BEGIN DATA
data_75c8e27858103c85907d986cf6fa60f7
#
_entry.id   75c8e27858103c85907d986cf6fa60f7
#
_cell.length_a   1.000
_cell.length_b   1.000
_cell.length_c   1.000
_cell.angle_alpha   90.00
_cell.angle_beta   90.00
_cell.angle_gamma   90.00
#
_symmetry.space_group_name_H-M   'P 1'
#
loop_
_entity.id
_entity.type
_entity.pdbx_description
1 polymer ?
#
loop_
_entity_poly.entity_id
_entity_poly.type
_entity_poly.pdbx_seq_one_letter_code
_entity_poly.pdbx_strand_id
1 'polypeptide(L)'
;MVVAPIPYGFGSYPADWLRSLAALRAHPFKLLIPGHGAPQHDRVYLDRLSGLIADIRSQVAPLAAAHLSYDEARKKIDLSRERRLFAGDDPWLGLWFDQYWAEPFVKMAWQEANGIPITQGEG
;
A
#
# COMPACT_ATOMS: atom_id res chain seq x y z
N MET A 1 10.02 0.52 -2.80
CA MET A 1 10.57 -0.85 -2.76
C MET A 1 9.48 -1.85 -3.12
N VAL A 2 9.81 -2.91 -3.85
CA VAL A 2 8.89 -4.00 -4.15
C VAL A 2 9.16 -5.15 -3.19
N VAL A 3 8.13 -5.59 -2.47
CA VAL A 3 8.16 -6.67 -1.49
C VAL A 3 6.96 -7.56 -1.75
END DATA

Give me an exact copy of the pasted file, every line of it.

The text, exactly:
data_75c8e27858103c85907d986cf6fa60f7
#
_entry.id   75c8e27858103c85907d986cf6fa60f7
#
_cell.length_a   1.000
_cell.length_b   1.000
_cell.length_c   1.000
_cell.angle_alpha   90.00
_cell.angle_beta   90.00
_cell.angle_gamma   90.00
#
_symmetry.space_group_name_H-M   'P 1'
#
loop_
_entity.id
_entity.type
_entity.pdbx_description
1 polymer ?
#
loop_
_entity_poly.entity_id
_entity_poly.type
_entity_poly.pdbx_seq_one_letter_code
_entity_poly.pdbx_strand_id
1 'polypeptide(L)'
;MVVAPIPYGFGSYPADWLRSLAALRAHPFKLLIPGHGAPQHDRVYLDRLSGLIADIRSQVAPLAAAHLSYDEARKKIDLSRERRLFAGDDPWLGLWFDQYWAEPFVKMAWQEANGIPITQGEG
;
A
#
# COMPACT_ATOMS: atom_id res chain seq x y z
N MET A 1 10.02 0.52 -2.80
CA MET A 1 10.57 -0.85 -2.76
C MET A 1 9.48 -1.85 -3.12
N VAL A 2 9.81 -2.91 -3.85
CA VAL A 2 8.89 -4.00 -4.15
C VAL A 2 9.16 -5.15 -3.19
N VAL A 3 8.13 -5.59 -2.47
CA VAL A 3 8.16 -6.67 -1.49
C VAL A 3 6.96 -7.56 -1.75